Christian Philosophy of Education

by Margaret Tolosa
Timothy Academy, Philadelphia, PA
Keys to Christian School Administration
Bulletin of the National Fellowship of Christian School Administrators, 1977

Part 1 of 3


The biggest job of the Christian School Administrator is communicating and instilling the Christian philosophy of education in the faculty, staff, parents, board and himself. As a general rule the present generation of teachers and administrators have been raised and trained in a secular philosophy of education. The writer’s education consists of public elementary and high school, State Teachers’ College, and Temple University, all of which indoctrinated the student with the humanistic philosophy and left God out completely. In contemplating the establishment of a mission school, the only change from the public school set up, envisioned by the founder, was the addition of a Bible class to the curriculum and a Christian faculty. The thought of Bible integration into all areas of teaching was completely foreign and a Christian philosophy of education, unheard of.

While it is true that Christian teachers, per force, must have a Christian philosophy, it is also true that a life-time indoctrination of humanistic philosophy has a tendency to overshadow the Christian influence in one’s behavior in the classroom. The belief that if we can just get everybody educated, our troubles will be over; that we mustn’t inhibit children or we will be stifling great creativity and rob the world of possible greatness; that children will learn more if they are allowed to choose what they want to study, instead of prescribing a course of study for them, all tend to blot out the Biblical teaching of the total depravity of man; and that to spare the rod is to spoil the child, etc.

Although there were feelings of misgivings at times and a sense of inconsistency, it never occurred to the writer to question the principles taught by the world’s school system. If serious thought was ever given to the subject it was with an effort to reconcile the two philosophies rather than to disqualify one in preference for the other.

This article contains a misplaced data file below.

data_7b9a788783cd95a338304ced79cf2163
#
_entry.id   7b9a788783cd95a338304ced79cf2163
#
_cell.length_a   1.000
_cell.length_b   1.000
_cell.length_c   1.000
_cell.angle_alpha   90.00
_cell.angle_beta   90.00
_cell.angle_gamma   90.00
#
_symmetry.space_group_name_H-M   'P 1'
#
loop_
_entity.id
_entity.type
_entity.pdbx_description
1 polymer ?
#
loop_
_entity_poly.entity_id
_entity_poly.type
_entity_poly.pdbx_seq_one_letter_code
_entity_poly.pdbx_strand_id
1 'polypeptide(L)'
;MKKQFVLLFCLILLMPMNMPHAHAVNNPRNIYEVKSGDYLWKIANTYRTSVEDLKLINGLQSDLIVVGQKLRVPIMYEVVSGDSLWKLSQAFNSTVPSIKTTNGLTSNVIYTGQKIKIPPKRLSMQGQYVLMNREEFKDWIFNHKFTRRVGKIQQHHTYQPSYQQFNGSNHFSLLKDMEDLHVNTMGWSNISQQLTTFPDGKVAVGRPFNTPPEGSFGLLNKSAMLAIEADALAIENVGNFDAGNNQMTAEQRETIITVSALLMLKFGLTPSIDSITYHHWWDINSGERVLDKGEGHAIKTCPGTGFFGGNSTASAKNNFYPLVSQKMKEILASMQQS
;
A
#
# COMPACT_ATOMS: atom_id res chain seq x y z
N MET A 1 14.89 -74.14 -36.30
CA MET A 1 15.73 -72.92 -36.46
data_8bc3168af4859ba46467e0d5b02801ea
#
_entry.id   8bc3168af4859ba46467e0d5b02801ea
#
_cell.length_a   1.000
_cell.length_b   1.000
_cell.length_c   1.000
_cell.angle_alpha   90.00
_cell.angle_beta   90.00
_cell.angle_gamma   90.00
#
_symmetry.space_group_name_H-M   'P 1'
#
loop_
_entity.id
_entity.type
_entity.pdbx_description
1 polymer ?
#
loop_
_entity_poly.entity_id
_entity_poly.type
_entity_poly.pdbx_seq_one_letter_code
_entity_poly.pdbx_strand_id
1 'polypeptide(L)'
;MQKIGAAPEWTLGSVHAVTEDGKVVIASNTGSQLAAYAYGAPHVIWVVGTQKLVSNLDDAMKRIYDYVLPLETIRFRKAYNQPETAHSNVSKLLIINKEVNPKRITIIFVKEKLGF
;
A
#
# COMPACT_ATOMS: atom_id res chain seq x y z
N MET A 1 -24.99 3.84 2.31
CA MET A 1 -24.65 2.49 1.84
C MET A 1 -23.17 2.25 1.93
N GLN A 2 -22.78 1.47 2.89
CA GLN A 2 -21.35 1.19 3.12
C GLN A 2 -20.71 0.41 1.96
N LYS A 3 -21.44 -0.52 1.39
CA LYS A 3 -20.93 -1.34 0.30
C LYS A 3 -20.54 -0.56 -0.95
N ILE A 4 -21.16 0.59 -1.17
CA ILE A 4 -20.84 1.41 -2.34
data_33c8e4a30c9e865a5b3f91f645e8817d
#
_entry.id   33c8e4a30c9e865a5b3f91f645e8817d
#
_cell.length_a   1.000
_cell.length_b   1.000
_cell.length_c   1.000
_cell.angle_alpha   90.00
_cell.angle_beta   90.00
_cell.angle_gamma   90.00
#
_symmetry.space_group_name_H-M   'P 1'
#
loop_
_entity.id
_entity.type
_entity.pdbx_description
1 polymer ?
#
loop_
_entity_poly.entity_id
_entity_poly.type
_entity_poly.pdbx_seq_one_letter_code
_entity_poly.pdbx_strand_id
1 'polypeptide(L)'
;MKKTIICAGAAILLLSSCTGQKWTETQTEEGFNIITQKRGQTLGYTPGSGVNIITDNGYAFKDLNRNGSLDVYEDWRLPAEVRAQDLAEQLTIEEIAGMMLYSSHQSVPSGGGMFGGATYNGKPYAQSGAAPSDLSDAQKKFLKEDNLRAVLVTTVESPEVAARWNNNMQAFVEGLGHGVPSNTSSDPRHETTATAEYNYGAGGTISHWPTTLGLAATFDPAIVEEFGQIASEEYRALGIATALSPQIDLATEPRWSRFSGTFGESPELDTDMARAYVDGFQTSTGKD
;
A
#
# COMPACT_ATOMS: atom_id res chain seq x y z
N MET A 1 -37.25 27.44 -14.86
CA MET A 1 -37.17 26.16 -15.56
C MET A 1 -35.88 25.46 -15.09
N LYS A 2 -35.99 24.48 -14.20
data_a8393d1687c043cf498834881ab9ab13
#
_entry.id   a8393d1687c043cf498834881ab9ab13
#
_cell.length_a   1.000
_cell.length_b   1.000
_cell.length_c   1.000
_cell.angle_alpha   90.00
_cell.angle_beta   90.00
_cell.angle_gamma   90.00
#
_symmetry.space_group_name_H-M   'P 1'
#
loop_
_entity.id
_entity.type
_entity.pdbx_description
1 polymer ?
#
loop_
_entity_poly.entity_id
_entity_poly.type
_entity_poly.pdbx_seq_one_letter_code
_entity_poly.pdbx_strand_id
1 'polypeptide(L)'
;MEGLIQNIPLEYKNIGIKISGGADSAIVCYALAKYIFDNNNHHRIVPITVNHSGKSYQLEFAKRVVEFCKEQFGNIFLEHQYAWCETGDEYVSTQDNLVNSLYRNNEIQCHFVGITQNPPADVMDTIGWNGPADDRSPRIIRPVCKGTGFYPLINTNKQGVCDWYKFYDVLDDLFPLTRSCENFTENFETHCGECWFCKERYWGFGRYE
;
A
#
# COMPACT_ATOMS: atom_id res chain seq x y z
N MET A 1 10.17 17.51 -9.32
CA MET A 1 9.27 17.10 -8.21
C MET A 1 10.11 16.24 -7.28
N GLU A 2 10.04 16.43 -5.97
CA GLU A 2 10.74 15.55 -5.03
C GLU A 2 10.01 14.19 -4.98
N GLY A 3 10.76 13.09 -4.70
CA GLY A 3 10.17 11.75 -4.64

This, to a greater or lesser degree, is the experience of most teachers and parents who have been trained in public schools. Therefore a comprehensive effort must be made to help the board members, teachers and parents see the difference and to dedicate themselves to indoctrinating the children with the Christian philosophy.


Basically, what is the Christian Philosophy of Education? It is a set of principles or beliefs on which Christians base their decisions with regard to education. It forms a background for their life and practice. It gives reason and direction to their mission in life. What they believe regarding God, man, truth, knowledge determines their actions, dealings with people, manner of teaching, content of curriculum, etc., etc.

Some of the plain truths from the Bible that make up the framework of the Christian world view are:

  1. The existence of the living God, maker and sustainer of heaven and earth.
  2. Man’s creation in the image of God; the image ruined through the fall beyond human power to repair but not beyond God’s power to regenerate.
  3. The incarnation of God the Son in Jesus.
  4. His redemption of lost humanity through his death on the cross.
  5. The activity of God, the Holy Spirit, in calling out of this present world a community of believers – Christ’s body, the Church.
  6. The end of earthly history through the glorious appearing of the Great God and our Savior Jesus Christ.

Christian education builds upon and works within the framework of these foundational truths.

Last updated by Lisa Lanpher Jan 15, 2013.

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